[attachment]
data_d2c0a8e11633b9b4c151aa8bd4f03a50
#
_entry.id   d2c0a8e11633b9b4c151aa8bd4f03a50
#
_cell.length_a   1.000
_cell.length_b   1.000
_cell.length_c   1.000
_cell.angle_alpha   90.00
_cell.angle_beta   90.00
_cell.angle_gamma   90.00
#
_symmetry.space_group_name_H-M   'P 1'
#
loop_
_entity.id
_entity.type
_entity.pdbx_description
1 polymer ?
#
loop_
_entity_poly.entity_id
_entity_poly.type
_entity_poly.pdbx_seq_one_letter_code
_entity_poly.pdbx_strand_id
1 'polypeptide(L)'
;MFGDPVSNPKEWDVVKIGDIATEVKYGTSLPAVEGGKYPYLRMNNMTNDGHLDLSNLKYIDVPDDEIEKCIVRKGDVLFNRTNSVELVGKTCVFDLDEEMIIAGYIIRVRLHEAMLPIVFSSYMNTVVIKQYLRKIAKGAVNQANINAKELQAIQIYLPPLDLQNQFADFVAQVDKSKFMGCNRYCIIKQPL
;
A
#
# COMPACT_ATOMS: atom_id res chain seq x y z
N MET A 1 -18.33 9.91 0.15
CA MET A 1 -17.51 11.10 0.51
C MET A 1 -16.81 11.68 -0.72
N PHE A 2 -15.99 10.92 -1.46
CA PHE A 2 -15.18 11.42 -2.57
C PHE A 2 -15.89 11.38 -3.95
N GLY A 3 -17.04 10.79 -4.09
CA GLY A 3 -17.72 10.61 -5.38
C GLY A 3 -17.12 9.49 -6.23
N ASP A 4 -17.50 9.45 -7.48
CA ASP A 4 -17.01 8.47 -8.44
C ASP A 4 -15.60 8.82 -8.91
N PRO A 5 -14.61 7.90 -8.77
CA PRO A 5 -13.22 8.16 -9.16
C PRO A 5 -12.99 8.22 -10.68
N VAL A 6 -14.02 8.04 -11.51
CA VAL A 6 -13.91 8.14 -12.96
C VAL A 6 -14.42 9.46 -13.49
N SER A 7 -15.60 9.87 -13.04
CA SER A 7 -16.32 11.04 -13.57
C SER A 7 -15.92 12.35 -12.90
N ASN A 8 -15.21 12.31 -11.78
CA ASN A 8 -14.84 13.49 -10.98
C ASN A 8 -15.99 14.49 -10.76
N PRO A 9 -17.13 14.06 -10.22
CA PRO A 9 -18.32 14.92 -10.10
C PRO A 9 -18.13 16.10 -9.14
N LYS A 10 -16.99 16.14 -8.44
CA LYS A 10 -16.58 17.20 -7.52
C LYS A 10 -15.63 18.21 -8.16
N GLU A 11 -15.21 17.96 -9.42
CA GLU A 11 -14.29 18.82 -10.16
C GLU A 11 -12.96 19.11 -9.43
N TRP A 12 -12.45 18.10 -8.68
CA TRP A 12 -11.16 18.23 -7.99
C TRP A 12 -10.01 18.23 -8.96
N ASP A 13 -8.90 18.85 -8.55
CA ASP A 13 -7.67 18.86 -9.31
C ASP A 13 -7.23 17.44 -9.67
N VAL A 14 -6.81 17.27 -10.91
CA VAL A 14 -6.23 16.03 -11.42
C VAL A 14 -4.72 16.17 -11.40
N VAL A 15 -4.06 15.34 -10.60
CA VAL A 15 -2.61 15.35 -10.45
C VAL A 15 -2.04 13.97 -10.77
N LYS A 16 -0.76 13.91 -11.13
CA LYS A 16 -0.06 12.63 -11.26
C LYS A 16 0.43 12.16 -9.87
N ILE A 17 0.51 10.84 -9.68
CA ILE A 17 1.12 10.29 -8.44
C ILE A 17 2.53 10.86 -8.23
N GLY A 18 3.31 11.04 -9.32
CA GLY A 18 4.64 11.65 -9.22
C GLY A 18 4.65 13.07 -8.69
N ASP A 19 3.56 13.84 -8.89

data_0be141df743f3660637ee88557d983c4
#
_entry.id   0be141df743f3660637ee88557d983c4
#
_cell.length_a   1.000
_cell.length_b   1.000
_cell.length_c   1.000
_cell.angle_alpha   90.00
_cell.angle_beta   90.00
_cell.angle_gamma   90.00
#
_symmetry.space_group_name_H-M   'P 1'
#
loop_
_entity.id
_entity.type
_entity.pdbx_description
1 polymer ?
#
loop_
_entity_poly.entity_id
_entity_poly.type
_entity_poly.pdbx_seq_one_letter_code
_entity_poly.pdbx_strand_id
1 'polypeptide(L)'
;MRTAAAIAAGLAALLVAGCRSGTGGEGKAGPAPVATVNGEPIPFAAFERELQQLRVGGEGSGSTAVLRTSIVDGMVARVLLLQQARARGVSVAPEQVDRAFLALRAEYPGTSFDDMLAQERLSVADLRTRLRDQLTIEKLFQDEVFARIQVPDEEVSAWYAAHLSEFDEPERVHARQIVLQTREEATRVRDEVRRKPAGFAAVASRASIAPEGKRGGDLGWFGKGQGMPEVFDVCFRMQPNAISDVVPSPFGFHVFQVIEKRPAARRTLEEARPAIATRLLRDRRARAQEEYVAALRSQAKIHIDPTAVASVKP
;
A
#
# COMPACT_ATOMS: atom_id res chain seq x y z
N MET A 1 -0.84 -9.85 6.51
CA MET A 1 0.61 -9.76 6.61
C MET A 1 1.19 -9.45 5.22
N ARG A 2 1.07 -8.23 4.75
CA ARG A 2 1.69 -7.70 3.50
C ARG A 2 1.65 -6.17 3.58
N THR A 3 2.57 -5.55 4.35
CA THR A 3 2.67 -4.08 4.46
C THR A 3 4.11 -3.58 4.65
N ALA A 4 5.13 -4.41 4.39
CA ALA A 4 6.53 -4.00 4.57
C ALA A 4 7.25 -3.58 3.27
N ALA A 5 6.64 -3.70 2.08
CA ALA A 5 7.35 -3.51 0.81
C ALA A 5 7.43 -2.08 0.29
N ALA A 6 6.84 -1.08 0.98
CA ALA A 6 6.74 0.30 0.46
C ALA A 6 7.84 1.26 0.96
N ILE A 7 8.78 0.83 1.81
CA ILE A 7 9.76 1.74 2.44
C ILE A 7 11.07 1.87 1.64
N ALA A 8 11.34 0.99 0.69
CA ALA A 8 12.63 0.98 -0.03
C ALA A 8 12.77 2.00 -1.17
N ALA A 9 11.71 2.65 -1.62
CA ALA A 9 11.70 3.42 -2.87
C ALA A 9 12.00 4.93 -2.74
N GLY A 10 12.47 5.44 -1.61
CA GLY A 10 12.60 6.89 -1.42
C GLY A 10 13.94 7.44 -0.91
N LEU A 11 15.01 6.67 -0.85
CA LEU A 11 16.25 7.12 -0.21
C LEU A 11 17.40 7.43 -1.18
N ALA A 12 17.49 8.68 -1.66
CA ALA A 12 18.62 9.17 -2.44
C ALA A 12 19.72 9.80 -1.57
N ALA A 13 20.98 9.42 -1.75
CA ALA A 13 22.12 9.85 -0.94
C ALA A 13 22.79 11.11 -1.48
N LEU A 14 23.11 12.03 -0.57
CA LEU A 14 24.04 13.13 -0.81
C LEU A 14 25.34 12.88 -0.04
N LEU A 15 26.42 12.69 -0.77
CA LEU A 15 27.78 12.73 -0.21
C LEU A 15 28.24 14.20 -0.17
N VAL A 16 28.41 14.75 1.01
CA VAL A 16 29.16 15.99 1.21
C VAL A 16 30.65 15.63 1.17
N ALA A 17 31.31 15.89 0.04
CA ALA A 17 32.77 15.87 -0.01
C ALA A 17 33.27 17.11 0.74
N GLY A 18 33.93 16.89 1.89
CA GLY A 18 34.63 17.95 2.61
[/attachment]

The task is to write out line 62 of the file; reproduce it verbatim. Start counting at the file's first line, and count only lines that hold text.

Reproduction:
CA GLU A 11 -14.29 18.82 -10.16